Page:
- In the UK, every year, over 3,000 women will be diagnosed with cervical cancer
- Nearly 1,000 women die from the disease every year
- It is not thought that cervical cancer is hereditary
- In most cases, cervical cancer is caused by persistent infection with a virus called human papillomavirus, which can be transmitted through skin to skin contact in the genital area
- Four out of five people will be infected with HPV at some point in their lives
Source: Jo's Cervical Cancer Trust
As part of Cervical Cancer Prevention week, charities are raising awareness of cervical cancer symptoms.
Charity Jo's Cervical Cancer Trust said that most women dismiss symptoms as 'just part and parcel of being a woman.'
– Robert Music, director of Jo's Cervical Cancer Trust
Symptoms for cervical cancer like abnormal bleeding and pain during sex can be quite common, so it's understandable that women may not take urgent action.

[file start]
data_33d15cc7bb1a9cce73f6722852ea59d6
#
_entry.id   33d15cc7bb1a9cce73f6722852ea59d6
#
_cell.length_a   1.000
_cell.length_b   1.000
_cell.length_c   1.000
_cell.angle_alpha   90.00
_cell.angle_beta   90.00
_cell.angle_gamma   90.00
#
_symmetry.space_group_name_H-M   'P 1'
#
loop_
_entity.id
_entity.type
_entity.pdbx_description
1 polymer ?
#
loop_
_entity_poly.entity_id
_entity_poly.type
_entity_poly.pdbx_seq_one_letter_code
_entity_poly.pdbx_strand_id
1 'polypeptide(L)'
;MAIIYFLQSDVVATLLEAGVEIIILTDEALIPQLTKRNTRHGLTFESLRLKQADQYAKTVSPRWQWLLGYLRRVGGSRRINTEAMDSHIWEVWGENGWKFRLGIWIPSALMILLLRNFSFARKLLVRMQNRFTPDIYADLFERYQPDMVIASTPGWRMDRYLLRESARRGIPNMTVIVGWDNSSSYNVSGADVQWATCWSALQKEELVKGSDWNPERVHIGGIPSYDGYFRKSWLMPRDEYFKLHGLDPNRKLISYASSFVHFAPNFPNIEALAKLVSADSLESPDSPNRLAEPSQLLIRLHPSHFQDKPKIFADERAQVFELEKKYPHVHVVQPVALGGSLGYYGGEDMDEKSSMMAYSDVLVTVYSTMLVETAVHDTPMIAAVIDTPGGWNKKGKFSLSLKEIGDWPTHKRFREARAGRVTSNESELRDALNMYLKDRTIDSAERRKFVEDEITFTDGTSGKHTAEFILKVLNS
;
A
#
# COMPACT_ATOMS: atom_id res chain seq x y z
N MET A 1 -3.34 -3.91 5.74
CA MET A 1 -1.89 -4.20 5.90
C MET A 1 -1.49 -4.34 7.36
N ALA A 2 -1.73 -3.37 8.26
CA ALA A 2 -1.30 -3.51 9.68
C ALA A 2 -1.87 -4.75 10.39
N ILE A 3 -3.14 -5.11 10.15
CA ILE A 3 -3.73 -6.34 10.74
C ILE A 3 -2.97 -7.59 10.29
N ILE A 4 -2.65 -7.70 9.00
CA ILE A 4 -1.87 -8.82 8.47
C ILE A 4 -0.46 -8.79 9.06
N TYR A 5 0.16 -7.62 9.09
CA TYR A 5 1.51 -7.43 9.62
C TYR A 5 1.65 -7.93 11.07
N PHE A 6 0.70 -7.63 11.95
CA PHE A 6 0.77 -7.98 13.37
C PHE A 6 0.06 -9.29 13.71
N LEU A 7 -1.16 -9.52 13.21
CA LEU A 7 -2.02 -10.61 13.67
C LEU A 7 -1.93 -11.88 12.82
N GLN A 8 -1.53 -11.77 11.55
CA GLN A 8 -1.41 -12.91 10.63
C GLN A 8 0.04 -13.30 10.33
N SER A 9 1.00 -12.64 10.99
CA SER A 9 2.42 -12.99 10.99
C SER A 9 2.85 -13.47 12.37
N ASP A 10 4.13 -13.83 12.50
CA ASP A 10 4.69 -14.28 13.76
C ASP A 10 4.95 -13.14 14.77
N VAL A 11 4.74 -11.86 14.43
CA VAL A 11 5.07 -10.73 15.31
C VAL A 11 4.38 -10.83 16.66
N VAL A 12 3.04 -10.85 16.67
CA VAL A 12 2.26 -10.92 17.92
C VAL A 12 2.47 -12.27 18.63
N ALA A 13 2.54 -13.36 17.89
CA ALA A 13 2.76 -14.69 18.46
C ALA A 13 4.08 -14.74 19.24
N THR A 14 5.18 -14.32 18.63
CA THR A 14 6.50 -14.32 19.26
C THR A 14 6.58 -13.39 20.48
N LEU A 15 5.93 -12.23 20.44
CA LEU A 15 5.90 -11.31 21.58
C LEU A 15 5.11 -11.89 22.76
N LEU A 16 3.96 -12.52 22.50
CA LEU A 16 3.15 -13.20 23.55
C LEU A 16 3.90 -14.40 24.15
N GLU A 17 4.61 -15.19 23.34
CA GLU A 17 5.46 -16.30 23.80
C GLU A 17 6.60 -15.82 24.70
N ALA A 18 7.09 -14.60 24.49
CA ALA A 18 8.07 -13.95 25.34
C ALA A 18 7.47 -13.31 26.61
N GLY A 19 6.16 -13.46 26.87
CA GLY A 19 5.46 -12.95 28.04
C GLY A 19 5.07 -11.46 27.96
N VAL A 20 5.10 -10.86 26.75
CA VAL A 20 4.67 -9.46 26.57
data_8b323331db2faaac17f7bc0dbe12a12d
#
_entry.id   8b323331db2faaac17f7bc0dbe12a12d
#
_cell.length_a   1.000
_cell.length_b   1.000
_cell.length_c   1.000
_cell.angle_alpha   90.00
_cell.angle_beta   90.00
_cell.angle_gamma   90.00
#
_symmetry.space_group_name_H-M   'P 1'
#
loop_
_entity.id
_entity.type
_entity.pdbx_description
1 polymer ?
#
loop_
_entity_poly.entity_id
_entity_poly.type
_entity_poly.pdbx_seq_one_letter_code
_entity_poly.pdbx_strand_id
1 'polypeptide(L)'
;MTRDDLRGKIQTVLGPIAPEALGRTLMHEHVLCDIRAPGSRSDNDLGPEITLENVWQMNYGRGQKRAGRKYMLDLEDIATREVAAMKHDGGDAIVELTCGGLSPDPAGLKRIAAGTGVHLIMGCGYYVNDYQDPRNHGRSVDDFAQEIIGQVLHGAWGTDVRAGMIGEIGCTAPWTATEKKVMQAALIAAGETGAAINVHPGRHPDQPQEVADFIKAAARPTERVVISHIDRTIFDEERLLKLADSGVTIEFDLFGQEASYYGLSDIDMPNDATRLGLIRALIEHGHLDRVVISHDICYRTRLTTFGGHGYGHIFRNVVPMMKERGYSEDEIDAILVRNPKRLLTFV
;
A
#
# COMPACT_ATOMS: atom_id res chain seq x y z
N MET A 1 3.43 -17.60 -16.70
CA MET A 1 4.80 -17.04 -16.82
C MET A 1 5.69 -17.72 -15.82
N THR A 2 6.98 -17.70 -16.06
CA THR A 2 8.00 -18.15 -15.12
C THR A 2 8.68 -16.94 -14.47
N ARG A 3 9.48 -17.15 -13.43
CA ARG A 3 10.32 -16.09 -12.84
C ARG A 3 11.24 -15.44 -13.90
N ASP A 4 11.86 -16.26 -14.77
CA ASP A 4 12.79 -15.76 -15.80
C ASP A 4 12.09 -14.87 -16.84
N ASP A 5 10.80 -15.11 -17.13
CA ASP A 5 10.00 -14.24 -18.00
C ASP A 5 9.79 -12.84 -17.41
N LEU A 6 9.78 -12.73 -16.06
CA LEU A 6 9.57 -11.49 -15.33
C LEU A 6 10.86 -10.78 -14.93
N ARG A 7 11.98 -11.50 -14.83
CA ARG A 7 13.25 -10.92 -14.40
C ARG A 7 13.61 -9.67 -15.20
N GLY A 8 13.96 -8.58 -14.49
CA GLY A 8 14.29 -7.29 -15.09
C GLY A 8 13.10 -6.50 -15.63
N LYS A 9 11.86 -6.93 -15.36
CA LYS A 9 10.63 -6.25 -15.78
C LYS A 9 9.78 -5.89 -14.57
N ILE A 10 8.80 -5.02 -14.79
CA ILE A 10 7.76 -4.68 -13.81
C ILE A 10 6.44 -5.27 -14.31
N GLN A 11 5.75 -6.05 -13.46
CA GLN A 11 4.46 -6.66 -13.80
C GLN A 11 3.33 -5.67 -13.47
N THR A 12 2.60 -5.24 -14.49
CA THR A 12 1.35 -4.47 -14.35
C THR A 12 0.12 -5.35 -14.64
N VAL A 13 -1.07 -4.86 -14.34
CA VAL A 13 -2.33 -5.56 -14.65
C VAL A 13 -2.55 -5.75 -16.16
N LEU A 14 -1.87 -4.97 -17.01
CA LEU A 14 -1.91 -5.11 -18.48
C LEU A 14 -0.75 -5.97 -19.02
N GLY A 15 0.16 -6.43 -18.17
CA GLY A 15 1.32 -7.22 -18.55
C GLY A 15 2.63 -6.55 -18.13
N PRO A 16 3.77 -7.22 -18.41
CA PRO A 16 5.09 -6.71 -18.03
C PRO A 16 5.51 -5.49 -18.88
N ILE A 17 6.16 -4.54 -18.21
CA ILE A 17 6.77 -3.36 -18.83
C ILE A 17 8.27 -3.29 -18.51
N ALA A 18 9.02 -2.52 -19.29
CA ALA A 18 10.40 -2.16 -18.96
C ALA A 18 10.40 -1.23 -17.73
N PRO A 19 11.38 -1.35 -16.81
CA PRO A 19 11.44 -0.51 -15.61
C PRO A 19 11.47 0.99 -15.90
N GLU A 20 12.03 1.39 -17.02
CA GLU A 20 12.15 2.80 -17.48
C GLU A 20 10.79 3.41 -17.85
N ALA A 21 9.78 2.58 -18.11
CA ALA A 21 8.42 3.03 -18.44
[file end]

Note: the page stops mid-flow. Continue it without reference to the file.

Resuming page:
However, it is worrying to see that many are prepared to put up with these conditions, dismissing them as normal and just part and parcel of being a woman.
Every day in the UK nine women are diagnosed and nearly three women die from the disease. Early detection is, therefore, key to improving survival rates and quality of life.
Only a third of women would visit their doctor if they experienced symptoms of cervical cancer, according to a new report.
Of the 2,700 women questioned by Jo's Cervical Cancer Trust, over 30 per cent of them admitted they would see a doctor, if they experienced abnormal bleeding.
One in five women who had experienced another symptom of cervical cancer, pain during sex, did not seek medical advice.
Read more: Cervical cancer testing falls